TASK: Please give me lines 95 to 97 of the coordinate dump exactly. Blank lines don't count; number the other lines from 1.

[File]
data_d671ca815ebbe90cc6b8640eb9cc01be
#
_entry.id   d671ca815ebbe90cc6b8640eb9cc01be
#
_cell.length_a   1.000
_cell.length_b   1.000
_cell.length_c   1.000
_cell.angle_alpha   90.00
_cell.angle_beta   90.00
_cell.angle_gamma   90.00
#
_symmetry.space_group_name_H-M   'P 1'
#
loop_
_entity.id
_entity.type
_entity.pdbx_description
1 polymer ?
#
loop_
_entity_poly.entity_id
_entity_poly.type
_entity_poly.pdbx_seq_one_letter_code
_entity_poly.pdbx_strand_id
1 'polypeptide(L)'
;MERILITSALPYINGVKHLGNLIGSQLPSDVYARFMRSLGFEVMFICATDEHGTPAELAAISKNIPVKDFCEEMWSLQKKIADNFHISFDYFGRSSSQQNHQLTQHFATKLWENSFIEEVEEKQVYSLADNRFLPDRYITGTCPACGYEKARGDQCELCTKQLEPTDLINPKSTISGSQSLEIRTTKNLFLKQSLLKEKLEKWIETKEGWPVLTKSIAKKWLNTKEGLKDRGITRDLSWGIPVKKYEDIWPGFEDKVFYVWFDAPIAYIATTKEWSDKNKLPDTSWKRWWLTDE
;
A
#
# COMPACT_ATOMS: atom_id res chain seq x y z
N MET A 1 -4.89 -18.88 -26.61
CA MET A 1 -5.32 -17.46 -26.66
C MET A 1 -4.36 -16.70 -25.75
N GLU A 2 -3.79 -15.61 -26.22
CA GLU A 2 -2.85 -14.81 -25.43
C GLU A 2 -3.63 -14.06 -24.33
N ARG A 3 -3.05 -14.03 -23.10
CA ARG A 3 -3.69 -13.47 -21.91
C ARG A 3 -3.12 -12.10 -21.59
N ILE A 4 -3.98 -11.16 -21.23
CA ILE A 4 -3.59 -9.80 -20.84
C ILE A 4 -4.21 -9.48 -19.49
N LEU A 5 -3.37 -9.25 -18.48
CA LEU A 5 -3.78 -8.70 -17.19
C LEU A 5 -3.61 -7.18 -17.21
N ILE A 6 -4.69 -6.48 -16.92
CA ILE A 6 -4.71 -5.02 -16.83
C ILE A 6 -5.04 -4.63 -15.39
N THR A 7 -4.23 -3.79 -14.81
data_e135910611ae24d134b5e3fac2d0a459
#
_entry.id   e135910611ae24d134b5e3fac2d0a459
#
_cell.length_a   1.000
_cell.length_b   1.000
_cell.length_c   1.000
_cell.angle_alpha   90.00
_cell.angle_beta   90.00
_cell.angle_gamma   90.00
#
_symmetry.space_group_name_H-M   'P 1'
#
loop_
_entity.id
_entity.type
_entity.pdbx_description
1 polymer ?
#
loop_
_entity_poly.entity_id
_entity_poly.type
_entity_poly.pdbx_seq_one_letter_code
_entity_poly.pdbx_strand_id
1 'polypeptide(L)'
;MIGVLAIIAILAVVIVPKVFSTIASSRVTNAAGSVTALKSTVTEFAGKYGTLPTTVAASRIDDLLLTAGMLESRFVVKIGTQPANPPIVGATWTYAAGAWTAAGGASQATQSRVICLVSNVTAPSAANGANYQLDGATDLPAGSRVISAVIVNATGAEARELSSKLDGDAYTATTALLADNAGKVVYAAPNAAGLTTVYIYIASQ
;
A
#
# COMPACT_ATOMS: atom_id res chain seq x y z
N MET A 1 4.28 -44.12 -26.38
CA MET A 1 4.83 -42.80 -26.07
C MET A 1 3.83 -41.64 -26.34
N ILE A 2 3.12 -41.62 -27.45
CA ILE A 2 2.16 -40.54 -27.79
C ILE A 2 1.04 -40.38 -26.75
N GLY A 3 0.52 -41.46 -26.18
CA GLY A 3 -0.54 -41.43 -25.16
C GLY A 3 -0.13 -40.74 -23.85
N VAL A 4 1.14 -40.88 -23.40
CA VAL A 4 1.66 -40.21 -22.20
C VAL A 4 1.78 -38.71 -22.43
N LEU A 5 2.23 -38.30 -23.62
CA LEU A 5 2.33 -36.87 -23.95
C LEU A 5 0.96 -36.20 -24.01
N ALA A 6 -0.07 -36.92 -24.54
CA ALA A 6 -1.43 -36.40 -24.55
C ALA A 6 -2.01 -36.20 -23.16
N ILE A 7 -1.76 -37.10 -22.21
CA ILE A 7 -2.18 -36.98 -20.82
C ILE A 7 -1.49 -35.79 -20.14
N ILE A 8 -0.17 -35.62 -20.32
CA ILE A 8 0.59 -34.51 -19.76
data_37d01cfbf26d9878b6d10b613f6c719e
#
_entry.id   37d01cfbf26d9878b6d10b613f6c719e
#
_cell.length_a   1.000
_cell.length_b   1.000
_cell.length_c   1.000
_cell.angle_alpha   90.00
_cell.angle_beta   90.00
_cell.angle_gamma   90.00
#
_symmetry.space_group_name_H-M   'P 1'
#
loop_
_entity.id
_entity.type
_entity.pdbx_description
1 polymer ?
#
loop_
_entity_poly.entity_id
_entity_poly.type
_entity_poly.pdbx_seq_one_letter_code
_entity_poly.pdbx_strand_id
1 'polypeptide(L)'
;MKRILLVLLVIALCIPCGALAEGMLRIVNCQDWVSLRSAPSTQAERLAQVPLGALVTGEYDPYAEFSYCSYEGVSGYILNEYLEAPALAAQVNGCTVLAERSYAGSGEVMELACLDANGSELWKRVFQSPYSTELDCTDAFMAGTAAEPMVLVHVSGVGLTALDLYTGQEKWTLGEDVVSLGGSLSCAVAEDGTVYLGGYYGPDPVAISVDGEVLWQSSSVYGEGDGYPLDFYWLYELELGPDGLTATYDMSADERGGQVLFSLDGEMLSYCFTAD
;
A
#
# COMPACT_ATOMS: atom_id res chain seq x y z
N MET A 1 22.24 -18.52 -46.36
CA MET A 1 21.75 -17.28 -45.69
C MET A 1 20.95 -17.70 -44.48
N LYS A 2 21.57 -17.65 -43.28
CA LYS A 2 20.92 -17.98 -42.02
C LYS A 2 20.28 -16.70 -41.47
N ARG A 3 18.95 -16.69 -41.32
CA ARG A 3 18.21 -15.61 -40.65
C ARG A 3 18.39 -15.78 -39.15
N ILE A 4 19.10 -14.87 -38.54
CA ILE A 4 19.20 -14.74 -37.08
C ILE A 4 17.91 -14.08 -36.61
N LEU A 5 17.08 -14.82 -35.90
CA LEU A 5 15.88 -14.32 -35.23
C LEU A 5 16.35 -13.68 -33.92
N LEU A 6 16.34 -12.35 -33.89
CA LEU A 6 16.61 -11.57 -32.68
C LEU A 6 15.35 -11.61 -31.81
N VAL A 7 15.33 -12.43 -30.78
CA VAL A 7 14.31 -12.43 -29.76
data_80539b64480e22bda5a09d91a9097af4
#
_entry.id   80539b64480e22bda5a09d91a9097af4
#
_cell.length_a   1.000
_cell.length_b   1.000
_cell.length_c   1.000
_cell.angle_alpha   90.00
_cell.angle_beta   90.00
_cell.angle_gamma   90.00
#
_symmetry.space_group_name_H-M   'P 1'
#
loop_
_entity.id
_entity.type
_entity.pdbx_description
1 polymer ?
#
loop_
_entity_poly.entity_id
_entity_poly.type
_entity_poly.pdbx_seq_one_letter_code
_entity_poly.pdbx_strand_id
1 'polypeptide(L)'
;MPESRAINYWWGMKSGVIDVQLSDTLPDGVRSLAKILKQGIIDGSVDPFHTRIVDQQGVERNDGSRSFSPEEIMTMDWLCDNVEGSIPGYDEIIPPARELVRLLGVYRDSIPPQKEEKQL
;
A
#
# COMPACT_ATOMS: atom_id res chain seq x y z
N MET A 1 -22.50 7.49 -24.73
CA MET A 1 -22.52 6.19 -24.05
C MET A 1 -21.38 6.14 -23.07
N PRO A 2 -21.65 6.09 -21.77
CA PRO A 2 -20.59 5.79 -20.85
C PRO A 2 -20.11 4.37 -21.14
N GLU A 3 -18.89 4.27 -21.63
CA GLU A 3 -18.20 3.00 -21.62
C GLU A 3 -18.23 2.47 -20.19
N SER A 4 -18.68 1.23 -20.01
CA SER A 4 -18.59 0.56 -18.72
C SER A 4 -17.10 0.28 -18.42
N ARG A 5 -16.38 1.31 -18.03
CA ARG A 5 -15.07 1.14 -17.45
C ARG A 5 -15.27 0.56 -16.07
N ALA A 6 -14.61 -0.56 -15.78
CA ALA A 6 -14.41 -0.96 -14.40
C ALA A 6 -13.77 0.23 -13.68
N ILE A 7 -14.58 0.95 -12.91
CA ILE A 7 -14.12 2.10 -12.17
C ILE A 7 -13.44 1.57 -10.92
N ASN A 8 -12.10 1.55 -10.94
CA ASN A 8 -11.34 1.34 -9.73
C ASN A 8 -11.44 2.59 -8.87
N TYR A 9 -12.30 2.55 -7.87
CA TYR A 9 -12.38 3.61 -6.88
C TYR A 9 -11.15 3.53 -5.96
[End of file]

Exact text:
N ALA A 6 -0.07 -36.92 -24.54
CA ALA A 6 -1.43 -36.40 -24.55
C ALA A 6 -2.01 -36.20 -23.16